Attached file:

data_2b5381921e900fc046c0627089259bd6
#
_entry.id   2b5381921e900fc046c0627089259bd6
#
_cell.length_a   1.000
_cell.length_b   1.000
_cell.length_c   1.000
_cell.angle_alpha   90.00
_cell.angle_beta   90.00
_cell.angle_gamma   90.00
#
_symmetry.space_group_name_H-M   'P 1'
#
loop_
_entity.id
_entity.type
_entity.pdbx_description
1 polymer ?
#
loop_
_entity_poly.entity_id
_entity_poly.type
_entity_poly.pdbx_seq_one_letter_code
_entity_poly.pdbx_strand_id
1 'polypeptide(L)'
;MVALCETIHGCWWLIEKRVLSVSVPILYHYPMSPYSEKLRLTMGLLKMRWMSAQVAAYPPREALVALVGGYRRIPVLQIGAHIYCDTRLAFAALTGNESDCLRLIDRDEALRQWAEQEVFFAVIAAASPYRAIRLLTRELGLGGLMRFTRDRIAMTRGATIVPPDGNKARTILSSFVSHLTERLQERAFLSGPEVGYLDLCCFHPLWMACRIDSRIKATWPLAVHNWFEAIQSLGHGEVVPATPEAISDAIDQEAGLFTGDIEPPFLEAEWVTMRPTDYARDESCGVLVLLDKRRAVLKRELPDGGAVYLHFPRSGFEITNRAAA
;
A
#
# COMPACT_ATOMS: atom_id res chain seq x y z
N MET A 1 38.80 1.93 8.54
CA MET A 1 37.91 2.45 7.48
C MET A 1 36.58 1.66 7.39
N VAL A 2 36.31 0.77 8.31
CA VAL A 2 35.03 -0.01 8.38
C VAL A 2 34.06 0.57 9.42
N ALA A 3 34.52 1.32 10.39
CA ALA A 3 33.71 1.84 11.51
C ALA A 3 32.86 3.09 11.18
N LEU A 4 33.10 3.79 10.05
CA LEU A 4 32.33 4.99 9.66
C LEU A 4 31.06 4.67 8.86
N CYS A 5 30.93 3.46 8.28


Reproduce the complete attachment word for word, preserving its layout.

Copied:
data_2b5381921e900fc046c0627089259bd6
#
_entry.id   2b5381921e900fc046c0627089259bd6
#
_cell.length_a   1.000
_cell.length_b   1.000
_cell.length_c   1.000
_cell.angle_alpha   90.00
_cell.angle_beta   90.00
_cell.angle_gamma   90.00
#
_symmetry.space_group_name_H-M   'P 1'
#
loop_
_entity.id
_entity.type
_entity.pdbx_description
1 polymer ?
#
loop_
_entity_poly.entity_id
_entity_poly.type
_entity_poly.pdbx_seq_one_letter_code
_entity_poly.pdbx_strand_id
1 'polypeptide(L)'
;MVALCETIHGCWWLIEKRVLSVSVPILYHYPMSPYSEKLRLTMGLLKMRWMSAQVAAYPPREALVALVGGYRRIPVLQIGAHIYCDTRLAFAALTGNESDCLRLIDRDEALRQWAEQEVFFAVIAAASPYRAIRLLTRELGLGGLMRFTRDRIAMTRGATIVPPDGNKARTILSSFVSHLTERLQERAFLSGPEVGYLDLCCFHPLWMACRIDSRIKATWPLAVHNWFEAIQSLGHGEVVPATPEAISDAIDQEAGLFTGDIEPPFLEAEWVTMRPTDYARDESCGVLVLLDKRRAVLKRELPDGGAVYLHFPRSGFEITNRAAA
;
A
#
# COMPACT_ATOMS: atom_id res chain seq x y z
N MET A 1 38.80 1.93 8.54
CA MET A 1 37.91 2.45 7.48
C MET A 1 36.58 1.66 7.39
N VAL A 2 36.31 0.77 8.31
CA VAL A 2 35.03 -0.01 8.38
C VAL A 2 34.06 0.57 9.42
N ALA A 3 34.52 1.32 10.39
CA ALA A 3 33.71 1.84 11.51
C ALA A 3 32.86 3.09 11.18
N LEU A 4 33.10 3.79 10.05
CA LEU A 4 32.33 4.99 9.66
C LEU A 4 31.06 4.67 8.86
N CYS A 5 30.93 3.46 8.28